Description Dementia is a major health problem with 200 Australians diagnosed every day and at least as many having mild cognitive impairment which often precedes dementia. Early diagnosis is critical for interventions yet many older adults at risk do not receive a timely diagnosis. Objective assessment of cognitive abilities is essential for accurate diagnosis at mild or early stages. However, there are insufficient specialist trained personnel and resources to meet the demand for cognitive assessments. Computerised neuropsychological assessments (CNAs) have received considerable attention in recent years as they have the potential to enable large scale cognitive screening and monitoring of functioning. Moreover, they are time- and cost-effective, accessible, precise and can be administered by people with less expertise. But can CNAs improve timely diagnosis of dementia over traditional pen and paper tests? There is limited information about… read more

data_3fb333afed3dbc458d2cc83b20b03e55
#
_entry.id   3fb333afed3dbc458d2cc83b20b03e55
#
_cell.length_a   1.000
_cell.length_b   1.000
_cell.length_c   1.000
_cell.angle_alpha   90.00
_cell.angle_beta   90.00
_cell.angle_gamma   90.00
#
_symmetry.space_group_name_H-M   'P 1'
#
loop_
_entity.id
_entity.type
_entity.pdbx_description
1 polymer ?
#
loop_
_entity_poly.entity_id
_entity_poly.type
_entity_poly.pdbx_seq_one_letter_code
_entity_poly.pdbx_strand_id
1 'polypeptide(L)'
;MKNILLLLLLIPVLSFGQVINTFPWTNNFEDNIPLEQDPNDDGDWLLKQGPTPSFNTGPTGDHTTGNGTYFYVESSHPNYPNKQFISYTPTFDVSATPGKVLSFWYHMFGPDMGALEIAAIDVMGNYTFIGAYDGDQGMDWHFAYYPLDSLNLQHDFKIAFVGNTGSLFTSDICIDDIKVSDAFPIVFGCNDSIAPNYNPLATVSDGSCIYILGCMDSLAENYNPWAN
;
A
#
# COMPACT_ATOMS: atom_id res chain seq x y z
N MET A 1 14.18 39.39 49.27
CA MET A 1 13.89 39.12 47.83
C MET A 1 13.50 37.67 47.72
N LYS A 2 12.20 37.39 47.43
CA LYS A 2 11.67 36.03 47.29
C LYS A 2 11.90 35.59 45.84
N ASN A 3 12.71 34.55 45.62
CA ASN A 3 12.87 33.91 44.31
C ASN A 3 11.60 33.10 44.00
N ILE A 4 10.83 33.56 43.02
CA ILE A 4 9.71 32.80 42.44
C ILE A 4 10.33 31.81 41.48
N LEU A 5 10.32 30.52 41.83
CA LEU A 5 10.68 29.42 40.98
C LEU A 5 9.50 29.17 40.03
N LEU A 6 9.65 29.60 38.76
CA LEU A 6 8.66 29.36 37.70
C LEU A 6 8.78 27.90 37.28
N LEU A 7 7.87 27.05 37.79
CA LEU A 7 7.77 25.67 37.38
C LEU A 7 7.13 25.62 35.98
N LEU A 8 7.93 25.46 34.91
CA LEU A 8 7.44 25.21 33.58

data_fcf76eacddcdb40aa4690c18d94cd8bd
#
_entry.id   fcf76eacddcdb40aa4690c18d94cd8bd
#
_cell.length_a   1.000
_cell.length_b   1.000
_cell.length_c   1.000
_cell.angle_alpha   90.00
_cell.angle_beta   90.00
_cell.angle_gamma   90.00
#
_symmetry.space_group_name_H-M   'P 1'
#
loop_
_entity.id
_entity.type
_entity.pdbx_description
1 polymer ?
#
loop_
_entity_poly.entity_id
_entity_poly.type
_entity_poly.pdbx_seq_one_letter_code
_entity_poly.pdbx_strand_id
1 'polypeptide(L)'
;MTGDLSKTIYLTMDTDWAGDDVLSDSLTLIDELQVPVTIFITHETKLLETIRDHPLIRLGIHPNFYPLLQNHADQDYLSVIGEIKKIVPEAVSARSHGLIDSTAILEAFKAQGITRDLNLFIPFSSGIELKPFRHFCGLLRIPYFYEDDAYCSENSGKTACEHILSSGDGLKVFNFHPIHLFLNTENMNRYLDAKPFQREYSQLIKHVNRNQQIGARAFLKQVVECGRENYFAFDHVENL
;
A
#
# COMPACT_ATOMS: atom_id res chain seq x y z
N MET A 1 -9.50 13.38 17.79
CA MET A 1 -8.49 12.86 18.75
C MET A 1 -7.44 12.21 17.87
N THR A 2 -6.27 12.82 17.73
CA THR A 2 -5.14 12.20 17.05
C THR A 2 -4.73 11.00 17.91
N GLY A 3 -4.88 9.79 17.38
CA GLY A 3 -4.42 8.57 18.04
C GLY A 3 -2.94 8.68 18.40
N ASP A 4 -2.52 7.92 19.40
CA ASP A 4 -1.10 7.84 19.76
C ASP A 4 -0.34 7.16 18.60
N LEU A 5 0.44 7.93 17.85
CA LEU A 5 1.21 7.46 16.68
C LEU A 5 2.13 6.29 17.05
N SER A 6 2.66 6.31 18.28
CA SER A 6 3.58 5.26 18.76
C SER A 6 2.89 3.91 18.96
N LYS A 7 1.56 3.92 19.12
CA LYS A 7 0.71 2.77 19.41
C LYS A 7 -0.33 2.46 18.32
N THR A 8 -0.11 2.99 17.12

CHeBA Research Project: Dementia Prevalence Across 17 Population-Based Centenarian Studies from 11 Countries
This project aims to define global dementia prevalence in centenarians and near-centenarians (95+) using uniform diagnostic criteria and explore universal risk and protective factors for dementia.